ANNAPOLIS – Maryland’s governor already makes the third- highest salary in the nation, but a state commission said he is overdue for a raise that would make him the highest paid.
While Gov. Parris Glendening has said his current salary of $120,000 is “fair and reasonable,” the Governor’s Salary Commission said the next governor needs a $15,000 raise.
“No increase has been provided for eight years,” commission staff member James Stoops told the Senate Budget and Taxation Committee on Wednesday.
Lawmakers also heard from a separate panel that said state judges, unlike the governor, are underpaid and deserve a raise of $11,275 on salaries that range from $89,200 to $124,500.
The legislature last year turned down a $9,000 recommended raise for judges, which members of the Judicial Compensation Commission said makes the need for a raise this year more urgent.
The Governor’s Salary Commission also expressed some urgency: While the judges can come back every year seeking a raise, the state constitution only allows the governor’s salary to be reviewed every four years.
The commission also reviewed salaries for the lieutenant governor, attorney general, comptroller, treasurer and secretary of state. It recommended $15,000 raises for all but the secretary of state, who it said should get a $10,000 raise.
Lt. Gov. Kathleen Kennedy Townsend, whose $100,000 salary currently ranks second in the nation among lieutenant governors, would become the highest-paid if the proposed raise was approved.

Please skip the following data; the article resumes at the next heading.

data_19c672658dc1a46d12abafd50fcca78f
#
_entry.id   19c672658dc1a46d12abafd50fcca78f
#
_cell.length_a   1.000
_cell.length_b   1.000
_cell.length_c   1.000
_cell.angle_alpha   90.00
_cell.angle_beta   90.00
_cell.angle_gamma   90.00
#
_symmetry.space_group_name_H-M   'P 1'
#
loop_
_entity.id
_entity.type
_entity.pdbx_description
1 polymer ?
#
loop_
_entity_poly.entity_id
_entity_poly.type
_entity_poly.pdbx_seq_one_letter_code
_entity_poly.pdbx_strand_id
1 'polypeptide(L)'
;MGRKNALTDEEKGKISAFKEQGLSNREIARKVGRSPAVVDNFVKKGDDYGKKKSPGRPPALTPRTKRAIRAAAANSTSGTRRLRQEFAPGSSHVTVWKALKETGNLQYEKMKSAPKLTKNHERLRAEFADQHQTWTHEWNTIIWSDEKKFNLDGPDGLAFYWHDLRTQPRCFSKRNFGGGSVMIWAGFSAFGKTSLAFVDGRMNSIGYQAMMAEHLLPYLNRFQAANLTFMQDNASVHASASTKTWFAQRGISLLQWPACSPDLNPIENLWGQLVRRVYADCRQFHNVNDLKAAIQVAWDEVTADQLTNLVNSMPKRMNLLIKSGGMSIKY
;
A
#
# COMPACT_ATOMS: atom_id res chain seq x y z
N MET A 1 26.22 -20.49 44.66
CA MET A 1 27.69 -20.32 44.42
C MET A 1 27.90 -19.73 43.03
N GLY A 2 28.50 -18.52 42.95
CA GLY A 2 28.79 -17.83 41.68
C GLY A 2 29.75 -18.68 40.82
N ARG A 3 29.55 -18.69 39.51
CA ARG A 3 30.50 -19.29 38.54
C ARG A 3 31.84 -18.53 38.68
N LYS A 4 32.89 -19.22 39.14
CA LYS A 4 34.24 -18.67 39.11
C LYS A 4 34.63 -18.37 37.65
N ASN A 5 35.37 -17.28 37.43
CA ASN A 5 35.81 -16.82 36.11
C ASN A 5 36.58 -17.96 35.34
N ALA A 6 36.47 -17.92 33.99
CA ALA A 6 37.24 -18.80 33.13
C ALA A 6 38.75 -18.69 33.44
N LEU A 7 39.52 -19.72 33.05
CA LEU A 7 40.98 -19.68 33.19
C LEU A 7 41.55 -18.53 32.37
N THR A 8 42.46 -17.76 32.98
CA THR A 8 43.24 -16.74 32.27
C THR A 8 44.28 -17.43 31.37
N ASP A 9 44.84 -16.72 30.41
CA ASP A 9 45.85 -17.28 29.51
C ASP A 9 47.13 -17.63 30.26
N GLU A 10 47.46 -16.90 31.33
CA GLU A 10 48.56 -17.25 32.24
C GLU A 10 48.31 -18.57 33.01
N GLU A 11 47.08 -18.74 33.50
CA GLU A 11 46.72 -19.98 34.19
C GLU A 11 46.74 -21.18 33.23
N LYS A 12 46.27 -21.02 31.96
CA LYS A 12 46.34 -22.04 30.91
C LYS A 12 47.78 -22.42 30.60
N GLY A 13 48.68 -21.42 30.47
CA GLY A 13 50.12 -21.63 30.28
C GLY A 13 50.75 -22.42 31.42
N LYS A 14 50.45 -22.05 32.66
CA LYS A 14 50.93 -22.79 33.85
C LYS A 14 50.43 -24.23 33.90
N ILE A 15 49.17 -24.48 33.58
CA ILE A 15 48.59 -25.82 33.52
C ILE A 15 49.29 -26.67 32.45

In an Oct. 23 letter to the commission, Glendening opposed raises for both the governor and lieutenant governor.
But Stoops said the commission chose to recommend a raise despite Glendening’s objections because he currently makes less than some members of his Cabinet.
“We have to decide whether he ought to get it anyway or whether we go along with what he wants,” said Sen. Barbara Hoffman, D-Baltimore, chairman of the committee.
Lawmakers can approve some or all of the commission’s recommendations, but they cannot exceed them or cut the governor’s current salary.
The Judicial Compensation Commission, meanwhile, justified its recommendation for an across-the-board raise for “the most important branch of government,” saying judges have not received a raise except for cost-of-living increases since 1989.
The panel said the current salaries for Maryland judges are below the regional average and are not enough to attract and retain the best people for an important job.
“We preside over death penalty cases,” said Prince George’s Circuit Court Judge William Missouri. “We get a lot of threats. The judges of this state need and deserve a pay raise.”
Mebane Turner, a member of the judicial commission, said its recommendation for an $11,275 across-the-board raise for judges was made after “a clear, concise and fair study.”
“It is extraordinarily important for us to bring their salaries back to the rankings we had before the recession,” said Turner.
The committee took no action on either salary report Wednesday.